Leftover Turkey Soup Recipe. A Classic Thanksgiving Left-Over Turkey Soup

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Ah, the beauty of a turkey carcass…

That pile of bones and pickings that tends to sit drying in the fridge for a week or so until the family revolts against even one more meal of leftovers – and it gets tossed.

Such a tragedy! Ah well…

I make soup a lot. The from scratch kind with the boiling of bones and all that. Most people never do, and that's such a shame…especially when a lot of these never-make soup-from-scratch people are in possession of a primed poultry carcass in the fridge once or twice a year!

So this year, after the big dinner and after a day or two of leftovers, take what's left of that bird and make up a big batch of really really great, late fall turkey soup.

The beauty of this soup is really in its simplicity. Even after you've removed all the meat you can off of the turkey, what's left retains a lot of that roasted turkey flavor, and if it was stuffed, that stuffing perfumes the broth with a ready made herb and spice mix. This soup really needs little more than a few veggies and salt!

Disclaimer – this is not fancy food. This is plain Jane good eating warm homey home food. And it's good.

Leftover Turkey Soup

  • 1 leftover roasted turkey
  • 2 carrots, chopped roughly
  • 2 onions chopped
  • 1 bay leaf
  • Water
  • Salt and pepper
  • A bit of butter
  1. In a large soup pot, heat a good spoonful of butter over medium, and when melted toss in the chopped onion.
  2. Sautee the onion until softened, but not browned, about 5-8 minutes.
  3. Add in the carrots and sauté for a couple of minutes as well.
  4. Take your turkey carcass and place it into the pot. If possible, squish it down so that it becomes more densely compacted (Meaning you will need less water to cover)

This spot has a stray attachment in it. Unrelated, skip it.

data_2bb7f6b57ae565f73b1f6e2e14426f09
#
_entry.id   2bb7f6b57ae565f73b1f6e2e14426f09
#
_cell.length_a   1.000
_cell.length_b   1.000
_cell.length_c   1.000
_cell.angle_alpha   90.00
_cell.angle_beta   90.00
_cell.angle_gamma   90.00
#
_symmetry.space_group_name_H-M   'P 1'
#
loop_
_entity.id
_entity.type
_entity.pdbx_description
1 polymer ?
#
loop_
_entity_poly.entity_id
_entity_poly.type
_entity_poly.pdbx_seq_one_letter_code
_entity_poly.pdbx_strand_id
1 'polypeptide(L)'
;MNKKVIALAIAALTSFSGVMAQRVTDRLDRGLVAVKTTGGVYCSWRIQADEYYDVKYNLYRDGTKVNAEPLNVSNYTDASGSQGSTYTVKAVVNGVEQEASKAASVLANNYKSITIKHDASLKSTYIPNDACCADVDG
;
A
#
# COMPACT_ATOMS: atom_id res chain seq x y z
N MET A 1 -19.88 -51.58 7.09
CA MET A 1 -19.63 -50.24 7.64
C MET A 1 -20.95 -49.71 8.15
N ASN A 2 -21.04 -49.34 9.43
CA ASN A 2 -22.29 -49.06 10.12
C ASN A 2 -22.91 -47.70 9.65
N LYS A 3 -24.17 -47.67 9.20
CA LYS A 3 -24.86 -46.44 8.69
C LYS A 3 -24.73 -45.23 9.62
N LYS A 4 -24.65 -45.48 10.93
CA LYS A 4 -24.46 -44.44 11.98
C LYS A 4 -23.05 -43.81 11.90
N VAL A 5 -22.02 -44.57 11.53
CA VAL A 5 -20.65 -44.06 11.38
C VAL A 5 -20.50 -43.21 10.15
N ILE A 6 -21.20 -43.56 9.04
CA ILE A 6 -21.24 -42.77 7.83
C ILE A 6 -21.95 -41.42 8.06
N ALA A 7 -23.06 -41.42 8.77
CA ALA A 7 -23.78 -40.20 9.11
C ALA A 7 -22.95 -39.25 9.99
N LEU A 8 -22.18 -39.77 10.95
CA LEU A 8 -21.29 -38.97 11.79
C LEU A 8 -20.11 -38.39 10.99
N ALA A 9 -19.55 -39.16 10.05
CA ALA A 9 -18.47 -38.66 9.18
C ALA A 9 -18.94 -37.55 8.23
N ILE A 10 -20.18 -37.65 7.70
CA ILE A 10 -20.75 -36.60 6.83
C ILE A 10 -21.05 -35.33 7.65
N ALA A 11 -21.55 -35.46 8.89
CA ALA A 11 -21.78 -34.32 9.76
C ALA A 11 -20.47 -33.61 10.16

5. Reduce the heat to medium low
  6. Add enough cold water to just barely cover the turkey bones, and bring the water up to a gentle simmer. (This will take a while, but starting with cold water and bringing the heat up slowly will make for a tastier and more flavorful soup. And besides, it's a late fall afternoon – sit back with a book and relax already!).
  7. Toss in a bay leaf or two.
  8. As it comes to a simmer, skim off any scum that accumulates on top, and then just let it be, simmering gently away for about 2 hours.
  9. 2 hours later, remove the bones from the soup, and if there is any meat left on the turkey, strip it off and add it back into the soup.
  10. Season to taste with salt and pepper.

This soup can be eaten right away, but is even better served the day after, after getting a day to mellow in the fridge. Additionally, letting the soup cool in the fridge prior to serving allows the fats to solidify atop the broth for very easy removal (If desired).

That's it - Warm and homey and very satisfying – and a far preferable alternative to yet another meal of boring leftovers.

Video demonstration of turkey soup making

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Comments 5 comments

scarlet 7 years ago

how d i do it without using the bones, i already threw them out


isaac 6 years ago

how old may the turkey be until you can not make the soup?


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John D Lee 6 years ago Author

Hi Isaac,

That's a real tough question to answer as it depends on the temperature of your fridge and how quickly you transferred the meat to the fridge after cooking it originally, amongst other factors. For home consumption, I would say 3 days would be fine, but again, it all depends...Ideally, (hindsight is 20-20!) you freeze the carcass if you know you're going to be a few days before you make the soup.

Sorry I can't be of more assistance

John


Susan 6 years ago

I have had my turkey carcass up to a week before making the soup, so good. I used a strainer to make sure no bones got into the soup. Making some dumplings to go in too.


Gordy 4 years ago

Great receipe but video and directions totally different.but use your your imagination ,it's good.

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